The FCHS pastry shop helps students with special needs
By handcrafting dog treats, Franklin Community High School students with developmental delays want to show the community that they are just as capable of making an impact as any other teenager.
Lauren Brunning and Joe Admire spend some of their school time making dog treats made from pumpkin, eggs, whole wheat flour and peanut butter. They knead the mixture and use cookie cutters to shape the treats. With the
help from Katie Crump, co-founder of Inclusion Bake Shop, Annika Flodder, the other co-founder and high school life skills teacher, Valarie Brunning, Lauren Brunning’s mother-in-law, and Beth Admire, the mother of Joe Admire, they’ve made more than $300 in sales and are considering a long-term goal of having a storefront in downtown Franklin, Crump said.
“We talked about the kids’ future plans and they kind of got started until eventually we wanted to have a showcase. The goal is to provide young adults with disabilities with the opportunity to integrate into the community,” she said.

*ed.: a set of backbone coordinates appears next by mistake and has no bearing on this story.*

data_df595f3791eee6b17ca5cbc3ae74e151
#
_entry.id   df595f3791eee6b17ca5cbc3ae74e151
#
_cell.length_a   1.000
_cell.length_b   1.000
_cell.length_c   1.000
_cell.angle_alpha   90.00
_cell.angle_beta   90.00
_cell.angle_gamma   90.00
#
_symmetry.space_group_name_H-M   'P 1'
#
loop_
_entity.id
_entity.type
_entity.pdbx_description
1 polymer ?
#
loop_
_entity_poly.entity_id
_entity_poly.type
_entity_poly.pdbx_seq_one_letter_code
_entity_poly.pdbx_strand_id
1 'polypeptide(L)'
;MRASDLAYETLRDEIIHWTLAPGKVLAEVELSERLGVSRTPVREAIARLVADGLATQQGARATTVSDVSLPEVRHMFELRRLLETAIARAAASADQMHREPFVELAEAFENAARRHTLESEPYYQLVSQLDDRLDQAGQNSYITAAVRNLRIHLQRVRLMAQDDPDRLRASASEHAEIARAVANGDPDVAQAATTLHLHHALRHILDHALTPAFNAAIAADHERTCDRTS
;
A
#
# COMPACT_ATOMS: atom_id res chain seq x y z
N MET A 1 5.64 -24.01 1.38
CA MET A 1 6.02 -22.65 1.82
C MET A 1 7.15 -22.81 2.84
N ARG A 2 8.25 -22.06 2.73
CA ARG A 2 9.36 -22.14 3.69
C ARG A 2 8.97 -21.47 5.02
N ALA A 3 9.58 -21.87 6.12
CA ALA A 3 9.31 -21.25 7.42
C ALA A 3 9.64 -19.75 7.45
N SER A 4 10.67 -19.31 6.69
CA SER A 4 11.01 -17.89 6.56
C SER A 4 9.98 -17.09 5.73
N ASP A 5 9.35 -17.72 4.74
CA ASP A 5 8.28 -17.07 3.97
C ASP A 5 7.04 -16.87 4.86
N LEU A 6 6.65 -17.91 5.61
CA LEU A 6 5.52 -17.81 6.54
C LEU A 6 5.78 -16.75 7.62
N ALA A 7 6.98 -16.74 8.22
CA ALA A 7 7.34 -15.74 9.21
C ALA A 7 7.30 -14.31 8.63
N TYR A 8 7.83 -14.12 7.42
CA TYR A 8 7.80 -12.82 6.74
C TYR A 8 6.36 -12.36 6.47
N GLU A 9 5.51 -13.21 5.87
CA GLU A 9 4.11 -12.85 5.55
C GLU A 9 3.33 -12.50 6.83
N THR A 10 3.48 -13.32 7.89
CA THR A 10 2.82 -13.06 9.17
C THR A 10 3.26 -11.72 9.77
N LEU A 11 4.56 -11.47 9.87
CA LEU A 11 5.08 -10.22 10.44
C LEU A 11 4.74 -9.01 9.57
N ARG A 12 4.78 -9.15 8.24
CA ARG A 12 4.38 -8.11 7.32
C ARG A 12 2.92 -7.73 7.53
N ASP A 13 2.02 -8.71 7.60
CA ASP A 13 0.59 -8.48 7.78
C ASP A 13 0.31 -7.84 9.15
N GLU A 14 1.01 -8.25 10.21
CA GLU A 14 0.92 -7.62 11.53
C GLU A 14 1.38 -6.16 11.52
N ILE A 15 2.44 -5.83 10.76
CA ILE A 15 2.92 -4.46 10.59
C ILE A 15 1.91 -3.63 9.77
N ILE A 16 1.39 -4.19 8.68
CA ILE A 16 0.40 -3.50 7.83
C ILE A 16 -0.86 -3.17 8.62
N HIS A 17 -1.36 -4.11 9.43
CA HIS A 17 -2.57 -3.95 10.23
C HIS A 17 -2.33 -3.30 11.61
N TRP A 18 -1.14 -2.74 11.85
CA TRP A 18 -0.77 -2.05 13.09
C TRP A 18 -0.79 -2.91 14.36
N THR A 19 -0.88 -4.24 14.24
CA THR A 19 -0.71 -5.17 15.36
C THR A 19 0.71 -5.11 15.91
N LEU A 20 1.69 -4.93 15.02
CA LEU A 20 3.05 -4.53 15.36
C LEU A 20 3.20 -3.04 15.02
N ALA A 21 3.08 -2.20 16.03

Laying the groundwork for construction of this downtown storefront begins this summer, as the Inclusion Bake Shop sets up shop starting June 4 at the Franklin Farmers Market, she said.
Lauren Brunning lives with fragile X syndrome, which causes learning disabilities and cognitive impairment, while Joe Admire lives with Down syndrome. Both students can continue with Franklin Schools special education until age 22. Crump hopes the Inclusion Bake Shop will set them up for success once they are no longer enrolled.
“I think it changes their lives,” Crump said. “They often don’t get that experience or have the time to be part of a business or a job. In the long term, these young people, once they are 22, are no longer in the school system. Having this opportunity to go out and have a job is huge for them and their parents.
The project will count towards their degrees as a supervised farming experience, as the students make food for the animals. Currently, the money goes to ingredients for dog treats, but in the future, Flodder said the money can go to increasing funding for related causes.
“Some of the possibilities include creating a scholarship for children who wish to major in the field of special education,” she said. “We talked about buying bags of dog food and donating them to an animal shelter.”
The Bake Shop inclusion is a needed addition for Johnson County, where structures and supports for the special needs community are lacking, Valarie Brunning said.
“I’ve been in the special needs community for about two years and there aren’t a lot of opportunities in the Johnson County community,” Brunning said. “There’s the Hope Gallery in Bargersville, but it gives kids an opportunity closer to home.”